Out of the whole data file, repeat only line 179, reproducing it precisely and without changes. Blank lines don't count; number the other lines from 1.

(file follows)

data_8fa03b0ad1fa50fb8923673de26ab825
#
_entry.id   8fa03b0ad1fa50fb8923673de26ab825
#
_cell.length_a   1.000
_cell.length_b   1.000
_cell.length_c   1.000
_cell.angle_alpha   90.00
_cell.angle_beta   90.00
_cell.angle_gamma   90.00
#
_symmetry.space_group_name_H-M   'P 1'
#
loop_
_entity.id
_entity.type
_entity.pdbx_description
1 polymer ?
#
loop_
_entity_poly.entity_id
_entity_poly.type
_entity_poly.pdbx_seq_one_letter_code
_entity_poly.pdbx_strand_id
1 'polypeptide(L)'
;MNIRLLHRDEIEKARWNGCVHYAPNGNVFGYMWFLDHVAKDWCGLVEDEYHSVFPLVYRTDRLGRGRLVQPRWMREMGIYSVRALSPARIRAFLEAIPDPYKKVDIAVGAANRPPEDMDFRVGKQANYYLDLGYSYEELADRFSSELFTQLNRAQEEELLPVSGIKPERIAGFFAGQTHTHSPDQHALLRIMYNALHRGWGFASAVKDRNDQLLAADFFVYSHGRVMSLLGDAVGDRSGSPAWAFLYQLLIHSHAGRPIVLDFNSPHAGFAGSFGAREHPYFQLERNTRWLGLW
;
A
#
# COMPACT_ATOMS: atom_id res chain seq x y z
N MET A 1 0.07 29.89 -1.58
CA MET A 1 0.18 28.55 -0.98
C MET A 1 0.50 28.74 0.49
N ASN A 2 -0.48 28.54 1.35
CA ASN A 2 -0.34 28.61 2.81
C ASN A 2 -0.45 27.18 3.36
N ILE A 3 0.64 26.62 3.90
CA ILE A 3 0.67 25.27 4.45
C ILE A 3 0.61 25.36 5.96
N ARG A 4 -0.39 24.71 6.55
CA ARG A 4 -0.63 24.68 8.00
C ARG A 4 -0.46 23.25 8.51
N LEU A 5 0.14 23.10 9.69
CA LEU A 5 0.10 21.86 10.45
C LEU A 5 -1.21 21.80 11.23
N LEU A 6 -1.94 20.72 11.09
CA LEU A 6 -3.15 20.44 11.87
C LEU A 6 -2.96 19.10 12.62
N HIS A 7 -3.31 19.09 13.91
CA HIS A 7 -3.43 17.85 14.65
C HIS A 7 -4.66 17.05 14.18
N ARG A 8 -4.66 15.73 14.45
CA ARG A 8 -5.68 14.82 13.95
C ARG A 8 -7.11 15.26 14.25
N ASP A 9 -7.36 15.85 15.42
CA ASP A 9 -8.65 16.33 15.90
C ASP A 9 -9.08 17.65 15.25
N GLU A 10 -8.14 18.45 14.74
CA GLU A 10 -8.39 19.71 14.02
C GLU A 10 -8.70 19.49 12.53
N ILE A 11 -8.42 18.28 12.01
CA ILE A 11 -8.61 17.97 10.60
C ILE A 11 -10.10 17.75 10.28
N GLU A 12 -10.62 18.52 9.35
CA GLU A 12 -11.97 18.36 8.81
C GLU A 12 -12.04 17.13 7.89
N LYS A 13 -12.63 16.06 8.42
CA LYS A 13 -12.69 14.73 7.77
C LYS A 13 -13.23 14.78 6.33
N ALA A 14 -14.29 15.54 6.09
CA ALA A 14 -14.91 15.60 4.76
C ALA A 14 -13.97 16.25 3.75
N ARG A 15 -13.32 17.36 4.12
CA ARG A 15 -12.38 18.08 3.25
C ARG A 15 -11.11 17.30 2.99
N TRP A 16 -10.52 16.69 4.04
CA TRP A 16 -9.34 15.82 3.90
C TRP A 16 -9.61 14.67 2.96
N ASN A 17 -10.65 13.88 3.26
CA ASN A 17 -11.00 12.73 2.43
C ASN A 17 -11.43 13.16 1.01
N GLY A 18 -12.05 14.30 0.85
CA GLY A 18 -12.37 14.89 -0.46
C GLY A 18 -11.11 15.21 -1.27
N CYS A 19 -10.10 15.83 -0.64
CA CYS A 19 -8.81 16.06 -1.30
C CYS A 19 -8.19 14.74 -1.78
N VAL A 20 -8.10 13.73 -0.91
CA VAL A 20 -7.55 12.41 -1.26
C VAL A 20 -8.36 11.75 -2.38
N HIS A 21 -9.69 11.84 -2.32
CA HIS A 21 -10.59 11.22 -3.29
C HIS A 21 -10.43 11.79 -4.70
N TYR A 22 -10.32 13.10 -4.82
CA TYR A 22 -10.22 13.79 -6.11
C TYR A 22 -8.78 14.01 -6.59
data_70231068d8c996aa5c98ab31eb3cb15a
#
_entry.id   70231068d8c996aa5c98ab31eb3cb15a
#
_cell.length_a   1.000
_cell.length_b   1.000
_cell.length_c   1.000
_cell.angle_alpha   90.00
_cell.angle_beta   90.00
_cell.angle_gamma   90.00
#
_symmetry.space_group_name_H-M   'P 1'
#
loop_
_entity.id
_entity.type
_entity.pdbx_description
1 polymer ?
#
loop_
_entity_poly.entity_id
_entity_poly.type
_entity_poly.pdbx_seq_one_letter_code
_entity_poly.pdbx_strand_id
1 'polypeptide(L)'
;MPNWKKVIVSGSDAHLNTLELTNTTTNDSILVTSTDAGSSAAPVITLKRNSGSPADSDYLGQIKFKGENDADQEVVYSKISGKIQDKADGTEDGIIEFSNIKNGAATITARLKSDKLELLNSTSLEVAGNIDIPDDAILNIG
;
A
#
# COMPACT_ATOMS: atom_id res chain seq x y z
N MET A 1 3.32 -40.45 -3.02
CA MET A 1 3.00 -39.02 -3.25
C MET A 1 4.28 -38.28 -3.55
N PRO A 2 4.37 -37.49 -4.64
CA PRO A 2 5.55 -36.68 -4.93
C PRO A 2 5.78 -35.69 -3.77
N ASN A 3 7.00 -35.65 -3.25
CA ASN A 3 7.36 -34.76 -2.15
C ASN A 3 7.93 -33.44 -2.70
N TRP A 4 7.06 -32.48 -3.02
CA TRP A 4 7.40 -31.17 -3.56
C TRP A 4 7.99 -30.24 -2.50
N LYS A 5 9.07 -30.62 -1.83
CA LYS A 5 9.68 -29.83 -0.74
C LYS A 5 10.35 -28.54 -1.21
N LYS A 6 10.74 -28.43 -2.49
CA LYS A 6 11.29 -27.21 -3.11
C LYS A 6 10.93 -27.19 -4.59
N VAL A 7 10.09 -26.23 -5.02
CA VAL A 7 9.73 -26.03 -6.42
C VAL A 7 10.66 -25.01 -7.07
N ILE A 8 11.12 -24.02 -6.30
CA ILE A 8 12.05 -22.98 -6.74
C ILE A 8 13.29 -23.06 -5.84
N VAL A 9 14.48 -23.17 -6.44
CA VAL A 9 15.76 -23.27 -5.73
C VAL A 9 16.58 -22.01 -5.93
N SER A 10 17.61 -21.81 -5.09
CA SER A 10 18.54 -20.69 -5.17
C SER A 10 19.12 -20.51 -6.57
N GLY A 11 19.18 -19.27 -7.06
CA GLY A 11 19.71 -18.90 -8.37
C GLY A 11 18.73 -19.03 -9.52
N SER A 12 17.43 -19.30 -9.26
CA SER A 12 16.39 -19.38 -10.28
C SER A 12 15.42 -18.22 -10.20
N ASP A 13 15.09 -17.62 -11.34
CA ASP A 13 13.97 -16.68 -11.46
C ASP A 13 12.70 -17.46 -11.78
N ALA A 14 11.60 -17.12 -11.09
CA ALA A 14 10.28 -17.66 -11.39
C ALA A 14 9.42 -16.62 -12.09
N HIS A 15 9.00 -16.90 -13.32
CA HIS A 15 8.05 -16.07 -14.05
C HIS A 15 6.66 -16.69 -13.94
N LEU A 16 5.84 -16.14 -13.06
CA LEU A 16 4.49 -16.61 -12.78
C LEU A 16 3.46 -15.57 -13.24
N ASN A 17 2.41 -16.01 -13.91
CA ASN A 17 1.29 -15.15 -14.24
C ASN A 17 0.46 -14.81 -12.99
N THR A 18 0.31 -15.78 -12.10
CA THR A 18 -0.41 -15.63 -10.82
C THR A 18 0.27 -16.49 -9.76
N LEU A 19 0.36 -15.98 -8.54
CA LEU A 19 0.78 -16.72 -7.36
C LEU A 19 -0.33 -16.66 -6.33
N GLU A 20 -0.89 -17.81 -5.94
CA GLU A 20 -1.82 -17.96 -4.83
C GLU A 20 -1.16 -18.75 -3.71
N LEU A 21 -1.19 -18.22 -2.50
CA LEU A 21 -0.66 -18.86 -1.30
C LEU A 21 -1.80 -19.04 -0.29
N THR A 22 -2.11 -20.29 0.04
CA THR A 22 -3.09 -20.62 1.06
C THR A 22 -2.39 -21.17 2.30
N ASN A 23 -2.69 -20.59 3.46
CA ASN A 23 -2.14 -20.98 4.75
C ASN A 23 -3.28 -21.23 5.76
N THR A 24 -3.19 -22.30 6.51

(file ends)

CA THR A 18 -0.41 -15.63 -10.82